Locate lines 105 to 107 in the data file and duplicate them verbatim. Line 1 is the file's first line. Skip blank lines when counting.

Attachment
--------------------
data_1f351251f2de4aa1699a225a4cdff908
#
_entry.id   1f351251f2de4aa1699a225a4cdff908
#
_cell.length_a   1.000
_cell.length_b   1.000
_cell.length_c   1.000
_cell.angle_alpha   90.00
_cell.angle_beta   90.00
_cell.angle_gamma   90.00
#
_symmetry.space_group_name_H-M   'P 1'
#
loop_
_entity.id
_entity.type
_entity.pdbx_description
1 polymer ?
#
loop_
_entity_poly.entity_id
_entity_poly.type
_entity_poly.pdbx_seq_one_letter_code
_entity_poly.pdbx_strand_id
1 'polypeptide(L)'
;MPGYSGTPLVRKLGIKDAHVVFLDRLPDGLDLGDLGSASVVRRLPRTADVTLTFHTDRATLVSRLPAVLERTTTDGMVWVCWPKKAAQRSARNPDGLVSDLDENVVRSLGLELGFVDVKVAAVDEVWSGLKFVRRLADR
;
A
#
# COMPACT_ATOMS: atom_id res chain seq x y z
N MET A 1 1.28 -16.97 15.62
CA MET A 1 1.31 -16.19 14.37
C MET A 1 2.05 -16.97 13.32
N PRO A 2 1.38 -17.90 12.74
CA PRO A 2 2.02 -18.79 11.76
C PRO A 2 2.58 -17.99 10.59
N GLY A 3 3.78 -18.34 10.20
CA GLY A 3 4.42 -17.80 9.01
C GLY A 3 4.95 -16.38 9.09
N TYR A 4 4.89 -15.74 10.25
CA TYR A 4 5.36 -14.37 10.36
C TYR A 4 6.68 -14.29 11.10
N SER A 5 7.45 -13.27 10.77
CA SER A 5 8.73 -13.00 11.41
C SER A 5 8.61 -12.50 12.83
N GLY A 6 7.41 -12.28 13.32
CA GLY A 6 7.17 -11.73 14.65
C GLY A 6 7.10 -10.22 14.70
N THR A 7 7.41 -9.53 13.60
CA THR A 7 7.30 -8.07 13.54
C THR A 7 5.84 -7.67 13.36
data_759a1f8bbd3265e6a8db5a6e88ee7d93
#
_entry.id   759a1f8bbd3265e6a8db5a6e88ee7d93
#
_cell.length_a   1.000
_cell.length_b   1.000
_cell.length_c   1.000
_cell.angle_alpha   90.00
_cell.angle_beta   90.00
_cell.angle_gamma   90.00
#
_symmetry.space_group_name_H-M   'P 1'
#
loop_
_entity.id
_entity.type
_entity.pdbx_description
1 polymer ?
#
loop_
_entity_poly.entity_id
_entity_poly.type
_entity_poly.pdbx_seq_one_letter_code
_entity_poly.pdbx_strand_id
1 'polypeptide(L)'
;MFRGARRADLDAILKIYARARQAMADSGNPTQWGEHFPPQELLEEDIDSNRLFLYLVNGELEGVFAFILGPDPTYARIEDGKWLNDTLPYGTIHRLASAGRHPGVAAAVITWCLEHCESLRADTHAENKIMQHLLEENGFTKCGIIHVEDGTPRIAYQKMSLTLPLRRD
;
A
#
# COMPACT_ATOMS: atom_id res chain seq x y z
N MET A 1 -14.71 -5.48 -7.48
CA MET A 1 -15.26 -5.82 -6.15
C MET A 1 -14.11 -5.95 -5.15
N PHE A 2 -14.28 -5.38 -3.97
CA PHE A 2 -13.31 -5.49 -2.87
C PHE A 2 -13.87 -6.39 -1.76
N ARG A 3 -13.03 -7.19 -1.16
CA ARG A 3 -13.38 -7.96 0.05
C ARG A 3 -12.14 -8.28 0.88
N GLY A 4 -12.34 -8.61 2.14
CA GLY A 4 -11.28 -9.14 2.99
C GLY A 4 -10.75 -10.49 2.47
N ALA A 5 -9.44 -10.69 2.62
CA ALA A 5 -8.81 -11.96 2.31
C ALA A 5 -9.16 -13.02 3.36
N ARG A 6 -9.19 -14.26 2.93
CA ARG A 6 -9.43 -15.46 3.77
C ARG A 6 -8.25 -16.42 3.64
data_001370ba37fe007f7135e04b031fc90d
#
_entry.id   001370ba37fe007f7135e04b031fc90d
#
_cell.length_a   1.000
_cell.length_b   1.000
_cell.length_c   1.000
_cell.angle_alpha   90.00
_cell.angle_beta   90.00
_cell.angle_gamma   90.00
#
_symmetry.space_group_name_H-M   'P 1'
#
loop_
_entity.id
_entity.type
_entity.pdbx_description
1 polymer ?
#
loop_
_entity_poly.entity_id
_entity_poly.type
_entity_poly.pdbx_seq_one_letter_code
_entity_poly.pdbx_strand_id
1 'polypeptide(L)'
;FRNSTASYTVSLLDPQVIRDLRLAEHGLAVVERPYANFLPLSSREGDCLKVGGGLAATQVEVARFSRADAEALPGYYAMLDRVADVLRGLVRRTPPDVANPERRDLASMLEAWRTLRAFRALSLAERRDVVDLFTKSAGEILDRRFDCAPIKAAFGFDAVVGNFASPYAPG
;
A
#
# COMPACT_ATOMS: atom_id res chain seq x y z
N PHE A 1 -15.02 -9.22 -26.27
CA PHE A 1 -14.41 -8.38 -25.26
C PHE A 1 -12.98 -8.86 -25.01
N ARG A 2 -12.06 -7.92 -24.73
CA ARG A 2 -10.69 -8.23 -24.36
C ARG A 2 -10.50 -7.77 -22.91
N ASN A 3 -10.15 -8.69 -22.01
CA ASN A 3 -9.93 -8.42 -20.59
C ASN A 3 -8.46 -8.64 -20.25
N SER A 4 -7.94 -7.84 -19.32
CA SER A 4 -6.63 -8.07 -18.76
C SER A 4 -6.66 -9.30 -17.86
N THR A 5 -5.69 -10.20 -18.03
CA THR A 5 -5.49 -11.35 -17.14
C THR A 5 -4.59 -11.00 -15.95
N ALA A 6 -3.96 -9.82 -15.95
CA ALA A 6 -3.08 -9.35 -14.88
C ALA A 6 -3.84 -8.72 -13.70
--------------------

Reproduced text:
_cell.length_b   1.000
_cell.length_c   1.000
_cell.angle_alpha   90.00